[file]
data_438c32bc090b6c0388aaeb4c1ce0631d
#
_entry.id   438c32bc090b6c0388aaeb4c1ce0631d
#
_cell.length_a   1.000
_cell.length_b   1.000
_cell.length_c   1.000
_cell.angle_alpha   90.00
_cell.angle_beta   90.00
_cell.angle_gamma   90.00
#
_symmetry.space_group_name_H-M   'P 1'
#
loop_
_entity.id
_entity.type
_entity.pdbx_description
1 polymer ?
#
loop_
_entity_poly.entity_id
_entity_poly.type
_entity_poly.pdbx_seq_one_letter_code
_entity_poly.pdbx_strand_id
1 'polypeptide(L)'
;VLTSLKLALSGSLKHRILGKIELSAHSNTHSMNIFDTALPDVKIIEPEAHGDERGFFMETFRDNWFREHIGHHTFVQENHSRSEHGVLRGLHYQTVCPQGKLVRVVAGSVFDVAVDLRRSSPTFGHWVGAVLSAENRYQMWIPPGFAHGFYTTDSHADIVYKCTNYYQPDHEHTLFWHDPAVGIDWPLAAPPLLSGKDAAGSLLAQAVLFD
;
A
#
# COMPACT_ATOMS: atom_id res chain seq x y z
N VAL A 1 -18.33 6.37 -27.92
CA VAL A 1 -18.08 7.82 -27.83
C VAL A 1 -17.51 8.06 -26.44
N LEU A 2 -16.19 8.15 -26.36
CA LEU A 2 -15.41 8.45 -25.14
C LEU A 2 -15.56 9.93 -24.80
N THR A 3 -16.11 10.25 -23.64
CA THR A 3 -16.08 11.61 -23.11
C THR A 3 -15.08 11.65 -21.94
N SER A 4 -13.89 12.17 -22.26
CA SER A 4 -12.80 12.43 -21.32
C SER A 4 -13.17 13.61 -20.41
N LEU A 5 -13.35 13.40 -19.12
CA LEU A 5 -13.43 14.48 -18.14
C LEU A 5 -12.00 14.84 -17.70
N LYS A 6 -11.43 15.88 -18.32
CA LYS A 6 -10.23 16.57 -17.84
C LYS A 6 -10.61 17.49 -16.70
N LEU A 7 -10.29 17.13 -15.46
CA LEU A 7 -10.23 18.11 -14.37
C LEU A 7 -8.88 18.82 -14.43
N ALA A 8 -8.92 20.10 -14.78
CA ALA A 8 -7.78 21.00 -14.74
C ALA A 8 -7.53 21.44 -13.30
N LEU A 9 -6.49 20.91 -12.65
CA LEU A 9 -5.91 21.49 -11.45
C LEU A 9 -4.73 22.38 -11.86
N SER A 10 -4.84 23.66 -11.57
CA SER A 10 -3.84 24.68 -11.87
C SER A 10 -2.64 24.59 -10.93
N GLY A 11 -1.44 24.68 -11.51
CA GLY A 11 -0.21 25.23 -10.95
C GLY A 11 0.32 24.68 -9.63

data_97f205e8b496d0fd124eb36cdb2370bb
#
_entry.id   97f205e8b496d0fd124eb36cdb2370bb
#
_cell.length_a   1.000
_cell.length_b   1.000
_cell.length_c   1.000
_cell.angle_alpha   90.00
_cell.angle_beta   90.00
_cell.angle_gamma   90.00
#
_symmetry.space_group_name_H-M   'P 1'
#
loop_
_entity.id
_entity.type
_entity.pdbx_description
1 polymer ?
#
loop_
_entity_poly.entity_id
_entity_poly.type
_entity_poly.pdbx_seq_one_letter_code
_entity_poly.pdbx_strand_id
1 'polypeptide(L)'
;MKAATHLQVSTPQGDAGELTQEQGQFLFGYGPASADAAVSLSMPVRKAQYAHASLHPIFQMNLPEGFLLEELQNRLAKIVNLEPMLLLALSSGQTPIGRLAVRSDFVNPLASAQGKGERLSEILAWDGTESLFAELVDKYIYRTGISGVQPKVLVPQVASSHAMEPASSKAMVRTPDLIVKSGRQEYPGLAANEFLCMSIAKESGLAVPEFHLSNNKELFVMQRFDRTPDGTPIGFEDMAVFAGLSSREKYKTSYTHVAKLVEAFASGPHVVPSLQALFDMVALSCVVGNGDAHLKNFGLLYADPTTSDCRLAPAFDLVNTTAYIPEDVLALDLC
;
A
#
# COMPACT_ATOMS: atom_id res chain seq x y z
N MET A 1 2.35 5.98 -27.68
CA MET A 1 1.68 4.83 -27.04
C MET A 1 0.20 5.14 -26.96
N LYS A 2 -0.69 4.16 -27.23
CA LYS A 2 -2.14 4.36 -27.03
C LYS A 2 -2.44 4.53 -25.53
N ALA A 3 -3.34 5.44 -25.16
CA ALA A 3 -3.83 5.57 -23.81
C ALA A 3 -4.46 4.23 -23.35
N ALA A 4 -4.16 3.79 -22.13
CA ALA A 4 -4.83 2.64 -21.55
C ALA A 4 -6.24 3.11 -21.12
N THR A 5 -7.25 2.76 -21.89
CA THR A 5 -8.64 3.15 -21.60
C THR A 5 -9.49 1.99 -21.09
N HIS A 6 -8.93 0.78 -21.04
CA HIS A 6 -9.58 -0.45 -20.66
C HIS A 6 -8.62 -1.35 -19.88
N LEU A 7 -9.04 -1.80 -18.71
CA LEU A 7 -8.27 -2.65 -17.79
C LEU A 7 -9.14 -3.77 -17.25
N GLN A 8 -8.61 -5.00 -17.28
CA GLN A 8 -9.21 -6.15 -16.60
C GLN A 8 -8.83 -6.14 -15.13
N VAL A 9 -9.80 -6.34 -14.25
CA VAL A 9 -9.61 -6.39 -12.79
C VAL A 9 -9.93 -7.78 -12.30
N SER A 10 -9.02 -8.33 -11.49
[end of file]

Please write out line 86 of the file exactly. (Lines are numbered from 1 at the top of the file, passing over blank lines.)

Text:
_entity_poly.pdbx_seq_one_letter_code